I think there are two types of writers:
Bangers – They put ass in chair and fingers to keyboard and bang away. They produce.
Talkers – They talk about when, where, how and why of writing. Other that talk, it’s not clear what they do.
We’ve been over this before, but writing is hard.
Dorothy Parker – known for her biting wit – was keenly aware of this.
Here is the (rhetorical) acid-test question that sent me reeling:
Do you talk about writing more than you actually write?
I had to ask myself that question recently, and though it is rhetorical, I’m sharing my answer. I found I was drifting away from the place I wanted to be: dead-center of Banger. I look up at my bulletin board by my desk to see the two words that constantly motivate me – Writers write.
I had drifted to a place where I wasn’t writing as much as I was talking. I was talking with other writers at readings and workshops, or spewing on Facebook, Twitter, this blog or other sites about writing. I came to terms with this in February, 2013, and I had to acknowledge that I had become what I abhorred – I was talking the talk but I wasn’t walking the walk. I was a poser.
How did this happen?
For me, it started with finishing the first draft of Undertaking Hartford. I love writing the first draft of a new story. This is the time of romance, where you are learning and experimenting; it is all fresh, exciting and new. Editing that story into something marginally readable is quite another matter. That’s work.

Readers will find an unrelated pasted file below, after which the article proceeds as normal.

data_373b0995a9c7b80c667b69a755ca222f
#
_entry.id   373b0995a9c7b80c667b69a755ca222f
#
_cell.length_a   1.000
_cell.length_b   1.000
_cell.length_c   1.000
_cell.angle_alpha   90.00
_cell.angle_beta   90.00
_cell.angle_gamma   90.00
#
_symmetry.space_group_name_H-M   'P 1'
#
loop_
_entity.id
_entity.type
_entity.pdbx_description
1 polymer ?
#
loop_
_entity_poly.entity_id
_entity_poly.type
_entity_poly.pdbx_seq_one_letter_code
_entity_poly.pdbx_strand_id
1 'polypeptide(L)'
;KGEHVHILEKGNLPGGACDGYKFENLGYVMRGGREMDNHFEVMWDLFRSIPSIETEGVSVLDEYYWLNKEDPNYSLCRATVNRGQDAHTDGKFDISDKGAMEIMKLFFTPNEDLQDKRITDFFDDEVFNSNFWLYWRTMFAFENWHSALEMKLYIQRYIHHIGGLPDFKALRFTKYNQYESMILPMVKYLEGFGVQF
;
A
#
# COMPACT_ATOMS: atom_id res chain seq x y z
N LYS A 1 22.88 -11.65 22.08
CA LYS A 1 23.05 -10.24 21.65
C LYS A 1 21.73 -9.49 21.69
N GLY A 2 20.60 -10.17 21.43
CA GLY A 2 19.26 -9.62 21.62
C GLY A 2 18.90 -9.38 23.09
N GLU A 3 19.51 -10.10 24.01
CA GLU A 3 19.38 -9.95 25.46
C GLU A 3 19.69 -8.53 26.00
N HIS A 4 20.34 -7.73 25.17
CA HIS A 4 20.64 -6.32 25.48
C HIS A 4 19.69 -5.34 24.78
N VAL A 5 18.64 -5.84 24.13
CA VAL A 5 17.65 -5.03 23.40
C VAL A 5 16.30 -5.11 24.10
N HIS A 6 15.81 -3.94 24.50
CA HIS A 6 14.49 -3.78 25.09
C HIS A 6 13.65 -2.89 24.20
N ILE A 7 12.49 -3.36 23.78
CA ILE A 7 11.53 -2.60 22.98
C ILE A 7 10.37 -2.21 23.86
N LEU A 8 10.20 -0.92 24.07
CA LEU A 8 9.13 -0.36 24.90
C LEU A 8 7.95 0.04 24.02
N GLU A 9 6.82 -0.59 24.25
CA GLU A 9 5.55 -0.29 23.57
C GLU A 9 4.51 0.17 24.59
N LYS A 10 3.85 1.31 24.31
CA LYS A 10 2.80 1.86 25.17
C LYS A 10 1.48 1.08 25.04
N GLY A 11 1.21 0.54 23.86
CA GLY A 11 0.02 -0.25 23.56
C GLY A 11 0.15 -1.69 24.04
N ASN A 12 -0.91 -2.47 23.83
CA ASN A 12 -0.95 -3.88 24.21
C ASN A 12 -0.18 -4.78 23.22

You see, I don’t like editing. I think part of it is because I’m killing my darlings, as Stephen King puts it. It’s hard to assign carefully crafted paragraphs into oblivion because they burden the story, but something else is true – I’m not a good editor of my own work. I miss my mistakes. I spend time with Elements of Style and I listen to critiques and I get better, but I’m not good at it. Even with the help of a professional editor, I’m not a good editor of my own work. I don’t like killing my darlings.
It is during the editing phase that I fall down, stumble around, wail and moan the most. I’m like a sick Sheldon Cooper. Somebody, sing Soft Kitty to me.
And editing is really hard and not-fun. Tell them, Dorothy:
I love to talk about writing – the process, business and art.
I love to talk about stories – the arc, acts, characters and plot twists.
I can go on for hours about plausibility, inter-character relationships and world-building.
That’s not going to change, but I’ve scaled back on the talk and focused more on the banging.
After all, I don’t want to be the guy who talks about banging but never bangs.